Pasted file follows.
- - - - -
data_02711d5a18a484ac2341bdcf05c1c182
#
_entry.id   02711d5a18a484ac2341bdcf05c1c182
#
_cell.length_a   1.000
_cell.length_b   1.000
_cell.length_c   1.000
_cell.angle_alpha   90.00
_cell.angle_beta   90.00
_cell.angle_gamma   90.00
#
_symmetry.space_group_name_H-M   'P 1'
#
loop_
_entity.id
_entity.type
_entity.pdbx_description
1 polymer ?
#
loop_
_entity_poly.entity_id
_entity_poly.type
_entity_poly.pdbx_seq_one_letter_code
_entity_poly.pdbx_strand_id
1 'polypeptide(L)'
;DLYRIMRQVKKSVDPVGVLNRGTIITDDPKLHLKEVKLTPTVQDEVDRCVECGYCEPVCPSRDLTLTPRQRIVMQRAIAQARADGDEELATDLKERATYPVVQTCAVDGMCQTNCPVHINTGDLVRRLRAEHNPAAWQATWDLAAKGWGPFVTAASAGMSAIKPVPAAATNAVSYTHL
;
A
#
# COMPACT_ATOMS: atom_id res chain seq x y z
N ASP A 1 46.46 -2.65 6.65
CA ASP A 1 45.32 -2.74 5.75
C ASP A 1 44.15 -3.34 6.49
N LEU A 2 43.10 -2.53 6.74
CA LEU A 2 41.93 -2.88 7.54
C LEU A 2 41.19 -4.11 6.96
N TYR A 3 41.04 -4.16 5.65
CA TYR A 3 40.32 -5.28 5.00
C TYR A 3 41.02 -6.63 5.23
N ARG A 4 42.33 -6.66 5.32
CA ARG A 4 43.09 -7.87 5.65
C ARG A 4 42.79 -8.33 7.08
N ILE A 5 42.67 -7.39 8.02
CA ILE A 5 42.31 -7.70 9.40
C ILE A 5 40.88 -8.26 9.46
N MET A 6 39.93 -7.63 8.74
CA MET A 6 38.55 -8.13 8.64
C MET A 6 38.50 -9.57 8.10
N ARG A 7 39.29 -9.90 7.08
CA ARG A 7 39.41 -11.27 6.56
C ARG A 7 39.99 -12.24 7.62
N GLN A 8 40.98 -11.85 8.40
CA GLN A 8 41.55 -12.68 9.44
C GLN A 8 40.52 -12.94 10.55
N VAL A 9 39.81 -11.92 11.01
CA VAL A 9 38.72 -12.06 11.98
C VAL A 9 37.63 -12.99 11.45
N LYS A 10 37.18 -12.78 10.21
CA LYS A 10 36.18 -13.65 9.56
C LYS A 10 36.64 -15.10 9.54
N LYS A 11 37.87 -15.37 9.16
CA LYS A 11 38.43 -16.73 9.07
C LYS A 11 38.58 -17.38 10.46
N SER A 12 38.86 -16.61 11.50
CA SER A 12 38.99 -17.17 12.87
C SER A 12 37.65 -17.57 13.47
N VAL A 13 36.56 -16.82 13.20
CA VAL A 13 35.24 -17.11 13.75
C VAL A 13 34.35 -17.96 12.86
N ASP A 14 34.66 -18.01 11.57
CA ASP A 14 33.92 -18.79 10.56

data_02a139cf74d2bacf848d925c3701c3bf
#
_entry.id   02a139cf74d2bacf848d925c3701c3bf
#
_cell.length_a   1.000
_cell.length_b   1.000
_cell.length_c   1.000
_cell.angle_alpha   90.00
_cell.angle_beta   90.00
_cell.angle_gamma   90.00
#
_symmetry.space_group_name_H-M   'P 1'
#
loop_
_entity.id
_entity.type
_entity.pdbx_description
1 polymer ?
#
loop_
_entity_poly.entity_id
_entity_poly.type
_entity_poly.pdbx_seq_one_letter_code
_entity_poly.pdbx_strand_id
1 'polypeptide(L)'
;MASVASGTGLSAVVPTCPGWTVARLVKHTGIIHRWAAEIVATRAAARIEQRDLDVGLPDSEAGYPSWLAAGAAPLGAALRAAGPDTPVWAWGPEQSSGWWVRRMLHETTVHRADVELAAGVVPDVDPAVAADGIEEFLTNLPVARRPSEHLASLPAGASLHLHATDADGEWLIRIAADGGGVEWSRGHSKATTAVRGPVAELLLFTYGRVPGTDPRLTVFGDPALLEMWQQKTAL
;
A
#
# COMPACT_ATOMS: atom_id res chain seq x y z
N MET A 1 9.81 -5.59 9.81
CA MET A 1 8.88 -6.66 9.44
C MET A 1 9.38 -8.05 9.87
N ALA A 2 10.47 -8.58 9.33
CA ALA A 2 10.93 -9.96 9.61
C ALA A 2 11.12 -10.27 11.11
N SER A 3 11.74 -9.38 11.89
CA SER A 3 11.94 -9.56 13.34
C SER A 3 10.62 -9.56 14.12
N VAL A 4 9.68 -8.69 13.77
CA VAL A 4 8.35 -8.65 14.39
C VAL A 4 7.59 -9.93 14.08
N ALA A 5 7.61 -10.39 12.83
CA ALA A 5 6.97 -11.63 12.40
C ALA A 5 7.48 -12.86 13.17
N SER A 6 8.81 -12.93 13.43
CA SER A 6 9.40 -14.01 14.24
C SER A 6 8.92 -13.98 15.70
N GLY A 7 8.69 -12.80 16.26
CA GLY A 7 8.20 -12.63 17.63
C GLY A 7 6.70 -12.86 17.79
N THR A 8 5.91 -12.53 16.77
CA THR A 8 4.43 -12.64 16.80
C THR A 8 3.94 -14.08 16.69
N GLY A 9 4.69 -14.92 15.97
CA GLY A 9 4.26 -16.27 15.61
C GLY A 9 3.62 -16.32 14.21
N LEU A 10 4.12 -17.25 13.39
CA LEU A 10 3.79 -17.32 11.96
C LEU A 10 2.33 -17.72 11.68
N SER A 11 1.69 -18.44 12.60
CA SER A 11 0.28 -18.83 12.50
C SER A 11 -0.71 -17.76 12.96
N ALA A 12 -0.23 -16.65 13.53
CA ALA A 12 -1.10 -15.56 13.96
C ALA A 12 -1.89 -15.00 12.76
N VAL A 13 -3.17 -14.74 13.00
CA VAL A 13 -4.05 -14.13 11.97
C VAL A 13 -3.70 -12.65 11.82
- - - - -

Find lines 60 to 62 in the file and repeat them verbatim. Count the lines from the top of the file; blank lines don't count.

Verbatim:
C LYS A 10 36.64 -15.10 9.54
N LYS A 11 37.87 -15.37 9.16
CA LYS A 11 38.43 -16.73 9.07